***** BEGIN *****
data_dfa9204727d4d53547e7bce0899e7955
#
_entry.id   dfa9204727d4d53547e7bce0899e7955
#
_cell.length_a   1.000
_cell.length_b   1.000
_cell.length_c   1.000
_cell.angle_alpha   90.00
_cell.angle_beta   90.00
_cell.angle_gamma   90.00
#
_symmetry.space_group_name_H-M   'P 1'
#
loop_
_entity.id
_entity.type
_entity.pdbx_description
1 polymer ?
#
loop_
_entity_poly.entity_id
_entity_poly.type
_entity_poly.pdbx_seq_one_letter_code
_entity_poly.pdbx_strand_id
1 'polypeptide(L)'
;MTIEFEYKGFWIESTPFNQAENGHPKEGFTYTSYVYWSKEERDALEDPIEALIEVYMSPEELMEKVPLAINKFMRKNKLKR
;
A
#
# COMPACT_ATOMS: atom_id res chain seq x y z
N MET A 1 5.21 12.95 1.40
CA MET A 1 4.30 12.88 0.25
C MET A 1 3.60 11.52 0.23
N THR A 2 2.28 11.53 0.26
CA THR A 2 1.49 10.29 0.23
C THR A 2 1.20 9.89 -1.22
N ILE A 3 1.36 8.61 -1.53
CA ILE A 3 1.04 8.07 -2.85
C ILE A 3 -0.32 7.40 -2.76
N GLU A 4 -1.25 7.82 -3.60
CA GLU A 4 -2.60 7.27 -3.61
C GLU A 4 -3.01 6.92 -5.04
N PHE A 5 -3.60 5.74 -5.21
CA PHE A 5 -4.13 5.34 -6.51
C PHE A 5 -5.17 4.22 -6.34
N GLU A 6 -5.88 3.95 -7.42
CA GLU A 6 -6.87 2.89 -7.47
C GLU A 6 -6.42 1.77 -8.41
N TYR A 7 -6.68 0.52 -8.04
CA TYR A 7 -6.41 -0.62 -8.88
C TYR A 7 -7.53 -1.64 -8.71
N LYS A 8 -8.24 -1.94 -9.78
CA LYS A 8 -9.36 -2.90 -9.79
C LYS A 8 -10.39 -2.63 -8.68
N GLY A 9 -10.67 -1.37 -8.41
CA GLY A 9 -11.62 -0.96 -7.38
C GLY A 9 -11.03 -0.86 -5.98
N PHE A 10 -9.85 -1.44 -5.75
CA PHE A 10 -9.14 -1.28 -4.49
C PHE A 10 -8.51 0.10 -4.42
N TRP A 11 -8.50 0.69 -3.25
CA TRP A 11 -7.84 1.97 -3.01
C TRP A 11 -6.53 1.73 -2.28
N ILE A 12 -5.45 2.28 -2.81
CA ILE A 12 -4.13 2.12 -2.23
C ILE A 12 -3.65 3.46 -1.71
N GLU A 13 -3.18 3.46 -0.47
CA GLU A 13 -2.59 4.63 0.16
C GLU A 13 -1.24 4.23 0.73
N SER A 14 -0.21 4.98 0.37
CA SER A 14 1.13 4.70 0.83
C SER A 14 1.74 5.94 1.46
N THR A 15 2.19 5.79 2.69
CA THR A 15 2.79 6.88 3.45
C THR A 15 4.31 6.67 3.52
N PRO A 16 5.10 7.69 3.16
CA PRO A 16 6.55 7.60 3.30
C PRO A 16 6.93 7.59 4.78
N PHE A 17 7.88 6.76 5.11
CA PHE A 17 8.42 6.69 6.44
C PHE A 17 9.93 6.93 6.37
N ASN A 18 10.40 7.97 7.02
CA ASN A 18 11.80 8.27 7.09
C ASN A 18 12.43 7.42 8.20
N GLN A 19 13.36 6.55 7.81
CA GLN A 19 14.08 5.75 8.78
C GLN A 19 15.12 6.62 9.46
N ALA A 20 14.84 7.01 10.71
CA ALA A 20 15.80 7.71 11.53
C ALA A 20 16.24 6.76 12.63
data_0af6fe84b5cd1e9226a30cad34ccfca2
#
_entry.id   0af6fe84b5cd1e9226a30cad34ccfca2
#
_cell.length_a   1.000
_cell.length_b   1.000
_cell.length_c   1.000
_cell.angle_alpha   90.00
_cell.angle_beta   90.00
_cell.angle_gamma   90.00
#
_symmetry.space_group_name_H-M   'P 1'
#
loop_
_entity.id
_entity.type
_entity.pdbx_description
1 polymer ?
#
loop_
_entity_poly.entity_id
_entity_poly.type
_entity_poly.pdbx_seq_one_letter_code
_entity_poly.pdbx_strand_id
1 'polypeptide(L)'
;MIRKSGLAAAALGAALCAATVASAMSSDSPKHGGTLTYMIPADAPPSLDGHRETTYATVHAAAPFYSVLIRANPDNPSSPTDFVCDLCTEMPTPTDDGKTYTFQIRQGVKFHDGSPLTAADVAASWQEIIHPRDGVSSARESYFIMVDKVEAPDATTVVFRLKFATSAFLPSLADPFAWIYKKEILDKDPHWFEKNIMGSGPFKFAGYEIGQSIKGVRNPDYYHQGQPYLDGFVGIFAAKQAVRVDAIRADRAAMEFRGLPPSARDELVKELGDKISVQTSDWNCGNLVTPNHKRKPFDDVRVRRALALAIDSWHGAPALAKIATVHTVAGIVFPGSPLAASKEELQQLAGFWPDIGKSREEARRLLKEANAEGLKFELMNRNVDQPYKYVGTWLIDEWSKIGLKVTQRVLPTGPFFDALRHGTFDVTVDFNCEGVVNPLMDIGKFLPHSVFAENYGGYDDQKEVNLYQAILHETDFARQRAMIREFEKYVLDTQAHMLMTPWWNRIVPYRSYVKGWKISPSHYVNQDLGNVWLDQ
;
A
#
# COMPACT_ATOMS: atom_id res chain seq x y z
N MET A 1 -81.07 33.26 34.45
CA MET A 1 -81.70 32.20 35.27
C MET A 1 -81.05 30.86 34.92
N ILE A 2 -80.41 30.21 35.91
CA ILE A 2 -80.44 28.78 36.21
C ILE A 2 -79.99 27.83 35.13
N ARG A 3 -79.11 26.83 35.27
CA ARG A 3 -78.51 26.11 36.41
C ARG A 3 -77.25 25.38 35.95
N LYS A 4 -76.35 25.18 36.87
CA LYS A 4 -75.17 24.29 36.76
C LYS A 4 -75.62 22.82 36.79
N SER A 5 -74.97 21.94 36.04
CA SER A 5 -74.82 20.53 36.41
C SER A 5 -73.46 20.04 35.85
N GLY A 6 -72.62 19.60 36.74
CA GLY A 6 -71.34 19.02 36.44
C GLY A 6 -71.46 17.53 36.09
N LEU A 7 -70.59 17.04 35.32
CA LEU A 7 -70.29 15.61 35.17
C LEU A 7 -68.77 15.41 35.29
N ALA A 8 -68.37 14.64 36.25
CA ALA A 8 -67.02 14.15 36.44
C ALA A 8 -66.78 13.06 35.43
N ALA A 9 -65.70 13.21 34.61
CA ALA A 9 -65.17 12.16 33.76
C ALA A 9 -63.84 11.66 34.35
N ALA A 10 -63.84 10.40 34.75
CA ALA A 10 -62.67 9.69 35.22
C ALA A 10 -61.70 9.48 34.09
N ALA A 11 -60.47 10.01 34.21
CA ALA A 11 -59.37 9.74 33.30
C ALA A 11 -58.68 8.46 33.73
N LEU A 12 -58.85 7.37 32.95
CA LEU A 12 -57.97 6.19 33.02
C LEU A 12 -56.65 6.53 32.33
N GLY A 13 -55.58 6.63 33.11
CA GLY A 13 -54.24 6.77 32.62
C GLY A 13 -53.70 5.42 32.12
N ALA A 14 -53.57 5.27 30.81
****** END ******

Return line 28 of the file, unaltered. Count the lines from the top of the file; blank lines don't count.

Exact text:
A